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Power Supplies, resistors, and ohm's law

  1. Jan 10, 2009 #1
    Hey

    I have a 10amp 12v power supply and a 12v 3amp motor. Is there any way to add enough resistors to use the 10amp power supply with the 3 amp motor? If not is there any thing that I can put in line with the motor and power supply so the 10amps won't burn up my motor?

    Thanks
    Stephen Doty
     
  2. jcsd
  3. Jan 10, 2009 #2
    You can use it without any resistor. 12V 10 amp only mean the supply is capable to supply 10A, you can use only 3A out of 10A. It is the voltage that is important. You have a 12V motor, so you can hook directly onto the 12V 10A supply and it will only draw 3A and both the supply and the motor will be happy!!
     
  4. Jan 11, 2009 #3
    so even if I get a 40amp 0-30v power supply and set it to 12v, the motor will pull only 3 amp from the power supply even if it is on 40amps?
     
  5. Jan 11, 2009 #4
    You stated that you have a 12 volt 3 amp motor, but you didn’t mention at what RPM the motor draws 3 amps. The current that a motor's armature draws varies with armature RPM.

    The commonplace PMDC motors for instance, draws maximum current at start-up (armature motionless). As the armature begins to increase in RPM, a back emf voltage is generated that is proportional to the armature's angular velocity. This generated back emf voltage opposes the applied voltage thereby reducing the amount of current that will be drawn through the armature windings from the applied voltage source.

    The electric fuel pump on my vehicle draws a steady 3 amps at its high RPM operating RPM, but when 12 volts is initially applied (armature motionless), the instantaneous current draw briefly exceeds 12 amps. The fuse is only rated at 10 amps, but it's a slo-blo fuse. The fuel pump armature accelerates so quickly that the current very rapidly decreases to the steady 3 amps, which prevents the fuse from producing enough heat to blow the fuse. Even so, my vehicle’s battery and its electrical wiring are capable of handling this load.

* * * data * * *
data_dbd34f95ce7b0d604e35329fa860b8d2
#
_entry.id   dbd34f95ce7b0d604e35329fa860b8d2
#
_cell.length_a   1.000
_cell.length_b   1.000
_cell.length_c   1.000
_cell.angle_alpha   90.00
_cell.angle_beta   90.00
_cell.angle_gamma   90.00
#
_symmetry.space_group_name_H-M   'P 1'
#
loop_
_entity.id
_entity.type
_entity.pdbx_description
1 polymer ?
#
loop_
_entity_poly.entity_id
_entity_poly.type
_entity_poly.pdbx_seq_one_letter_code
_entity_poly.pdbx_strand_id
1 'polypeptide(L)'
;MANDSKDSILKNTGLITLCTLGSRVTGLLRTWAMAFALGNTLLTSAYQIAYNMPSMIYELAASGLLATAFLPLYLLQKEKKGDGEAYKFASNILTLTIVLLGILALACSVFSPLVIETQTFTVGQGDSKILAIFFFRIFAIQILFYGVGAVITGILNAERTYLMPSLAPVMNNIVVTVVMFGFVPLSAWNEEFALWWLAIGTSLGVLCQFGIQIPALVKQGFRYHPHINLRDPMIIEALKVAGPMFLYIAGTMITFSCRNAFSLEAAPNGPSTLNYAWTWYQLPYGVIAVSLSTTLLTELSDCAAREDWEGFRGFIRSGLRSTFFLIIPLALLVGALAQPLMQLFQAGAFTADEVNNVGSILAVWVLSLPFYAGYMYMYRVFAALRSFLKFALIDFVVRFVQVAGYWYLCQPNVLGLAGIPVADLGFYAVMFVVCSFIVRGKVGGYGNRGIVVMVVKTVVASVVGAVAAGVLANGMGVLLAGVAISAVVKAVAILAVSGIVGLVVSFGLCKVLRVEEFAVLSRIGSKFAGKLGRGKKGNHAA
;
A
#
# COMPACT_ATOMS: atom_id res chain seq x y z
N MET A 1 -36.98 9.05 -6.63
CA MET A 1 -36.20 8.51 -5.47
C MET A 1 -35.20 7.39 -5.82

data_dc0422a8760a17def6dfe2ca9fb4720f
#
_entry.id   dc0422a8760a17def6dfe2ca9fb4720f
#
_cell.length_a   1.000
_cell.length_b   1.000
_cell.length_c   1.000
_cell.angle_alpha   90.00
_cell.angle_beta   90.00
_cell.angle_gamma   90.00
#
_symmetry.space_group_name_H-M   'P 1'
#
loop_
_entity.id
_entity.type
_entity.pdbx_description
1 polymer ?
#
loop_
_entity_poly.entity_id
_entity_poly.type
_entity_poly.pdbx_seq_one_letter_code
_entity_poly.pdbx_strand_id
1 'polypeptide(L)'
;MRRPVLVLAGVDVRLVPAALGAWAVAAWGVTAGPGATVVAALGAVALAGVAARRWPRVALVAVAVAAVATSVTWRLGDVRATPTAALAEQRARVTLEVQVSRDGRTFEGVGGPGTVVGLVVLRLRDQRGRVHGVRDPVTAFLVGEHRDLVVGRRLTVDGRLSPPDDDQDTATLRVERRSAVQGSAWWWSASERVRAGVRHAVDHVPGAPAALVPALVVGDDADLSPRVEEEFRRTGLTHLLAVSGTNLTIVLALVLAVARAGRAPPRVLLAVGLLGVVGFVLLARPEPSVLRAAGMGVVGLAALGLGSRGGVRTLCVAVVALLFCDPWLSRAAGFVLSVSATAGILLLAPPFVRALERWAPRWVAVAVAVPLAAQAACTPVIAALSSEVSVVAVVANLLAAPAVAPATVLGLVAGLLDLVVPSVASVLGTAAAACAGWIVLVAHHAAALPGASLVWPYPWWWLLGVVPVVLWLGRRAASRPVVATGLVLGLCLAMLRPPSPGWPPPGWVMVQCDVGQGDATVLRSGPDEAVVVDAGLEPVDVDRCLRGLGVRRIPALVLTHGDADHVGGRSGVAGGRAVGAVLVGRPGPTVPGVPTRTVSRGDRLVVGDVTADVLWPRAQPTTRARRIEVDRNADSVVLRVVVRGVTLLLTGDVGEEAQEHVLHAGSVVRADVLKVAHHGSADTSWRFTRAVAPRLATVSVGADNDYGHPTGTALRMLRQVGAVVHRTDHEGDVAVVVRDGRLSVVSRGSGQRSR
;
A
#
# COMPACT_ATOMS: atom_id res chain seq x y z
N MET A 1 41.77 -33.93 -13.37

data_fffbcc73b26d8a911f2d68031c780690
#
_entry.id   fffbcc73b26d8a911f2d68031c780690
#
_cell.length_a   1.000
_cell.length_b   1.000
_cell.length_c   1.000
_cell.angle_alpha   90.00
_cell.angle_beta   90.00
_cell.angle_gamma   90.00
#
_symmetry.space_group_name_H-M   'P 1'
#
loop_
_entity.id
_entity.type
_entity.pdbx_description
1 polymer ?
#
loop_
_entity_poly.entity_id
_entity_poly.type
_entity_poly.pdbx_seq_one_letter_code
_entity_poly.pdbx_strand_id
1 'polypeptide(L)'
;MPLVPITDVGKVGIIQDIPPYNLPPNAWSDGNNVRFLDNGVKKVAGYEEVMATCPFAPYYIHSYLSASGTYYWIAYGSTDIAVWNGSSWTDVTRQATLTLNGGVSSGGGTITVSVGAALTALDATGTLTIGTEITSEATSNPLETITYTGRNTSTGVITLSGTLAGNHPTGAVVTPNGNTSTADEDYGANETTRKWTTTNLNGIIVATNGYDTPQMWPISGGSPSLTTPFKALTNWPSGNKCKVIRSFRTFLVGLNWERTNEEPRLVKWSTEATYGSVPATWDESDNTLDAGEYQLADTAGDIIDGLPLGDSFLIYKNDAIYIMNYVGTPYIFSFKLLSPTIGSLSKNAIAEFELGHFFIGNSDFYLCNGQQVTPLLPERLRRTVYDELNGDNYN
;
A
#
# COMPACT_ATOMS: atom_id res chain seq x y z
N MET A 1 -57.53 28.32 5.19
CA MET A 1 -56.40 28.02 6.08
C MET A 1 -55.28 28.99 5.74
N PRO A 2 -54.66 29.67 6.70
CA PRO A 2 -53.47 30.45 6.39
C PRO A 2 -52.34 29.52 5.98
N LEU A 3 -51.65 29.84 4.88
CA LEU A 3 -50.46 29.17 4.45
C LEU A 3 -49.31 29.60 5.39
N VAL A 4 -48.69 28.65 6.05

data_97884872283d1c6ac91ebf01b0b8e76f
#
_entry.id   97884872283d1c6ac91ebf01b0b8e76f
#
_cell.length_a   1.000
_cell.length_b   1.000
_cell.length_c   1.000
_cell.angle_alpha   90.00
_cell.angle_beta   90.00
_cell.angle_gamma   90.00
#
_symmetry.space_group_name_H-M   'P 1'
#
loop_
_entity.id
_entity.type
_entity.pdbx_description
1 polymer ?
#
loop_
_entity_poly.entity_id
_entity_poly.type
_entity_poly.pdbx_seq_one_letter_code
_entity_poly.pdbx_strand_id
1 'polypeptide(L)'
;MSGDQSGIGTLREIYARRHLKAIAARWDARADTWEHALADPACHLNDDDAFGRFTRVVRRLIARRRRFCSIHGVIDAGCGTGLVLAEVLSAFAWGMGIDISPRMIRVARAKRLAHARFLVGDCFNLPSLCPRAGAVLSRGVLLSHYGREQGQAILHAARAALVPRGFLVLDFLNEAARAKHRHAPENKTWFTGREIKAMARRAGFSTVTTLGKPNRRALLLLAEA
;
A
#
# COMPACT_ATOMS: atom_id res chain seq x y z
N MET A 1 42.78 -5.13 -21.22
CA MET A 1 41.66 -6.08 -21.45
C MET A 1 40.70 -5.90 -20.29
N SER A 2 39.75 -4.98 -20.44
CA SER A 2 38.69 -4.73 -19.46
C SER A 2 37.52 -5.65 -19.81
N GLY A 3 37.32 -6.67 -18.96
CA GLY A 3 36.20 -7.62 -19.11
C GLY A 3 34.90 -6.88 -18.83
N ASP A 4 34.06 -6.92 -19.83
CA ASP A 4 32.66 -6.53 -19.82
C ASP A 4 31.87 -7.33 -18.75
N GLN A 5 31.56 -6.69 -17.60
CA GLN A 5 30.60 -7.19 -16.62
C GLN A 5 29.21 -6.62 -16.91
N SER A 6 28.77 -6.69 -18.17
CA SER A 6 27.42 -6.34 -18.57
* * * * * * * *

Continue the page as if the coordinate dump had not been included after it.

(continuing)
If your particular motor happens to also draw an instantaneous current that just briefly draws 10 amps or more, it may cause your power supply to crowbar and shut down. In this case, you may have to install a series resistor and a 3-position switch. The positions would be for: Off, Start, & Run. Upon start-up, the switch position places a current limiting resistor in series with the motor’s armature windings so as to limit the initial high start-up current. Once the motor has come up in speed (its current demand reduced), simply flip the switch to Run and the series resistor is eliminated and the motor runs directly from 12 volts with its normal torque and velocity for the given physical load.
     
  6. Jan 11, 2009 #5
    Yes!! Even the power supply has 40A capability, the motor has internal resistance that can only draw 3A at 12V. The amprage of the power supply tell you how much it can put out. Current drawn is governed by the load.

    You put a 1K resistor across a 10V power supply that can provide 10A, the resistor will only draw 10mA as long as the power supply put out 10V. This is just as simple as I=V/R!!!

    I am not counting on any of the start up current surge like the other responder said and anticipate what if the the motor get stalled because you have not mentioned any of that. If you have other more complicate situation, please specify it.

    You ask a simple question, I give you a simple answer!!!! If you get into it, you can always adjust the current limit of the supply, put a fuse etc. But that is out of the context and it can get complicate.
     
    Last edited: Jan 11, 2009
  7. Jan 11, 2009 #6
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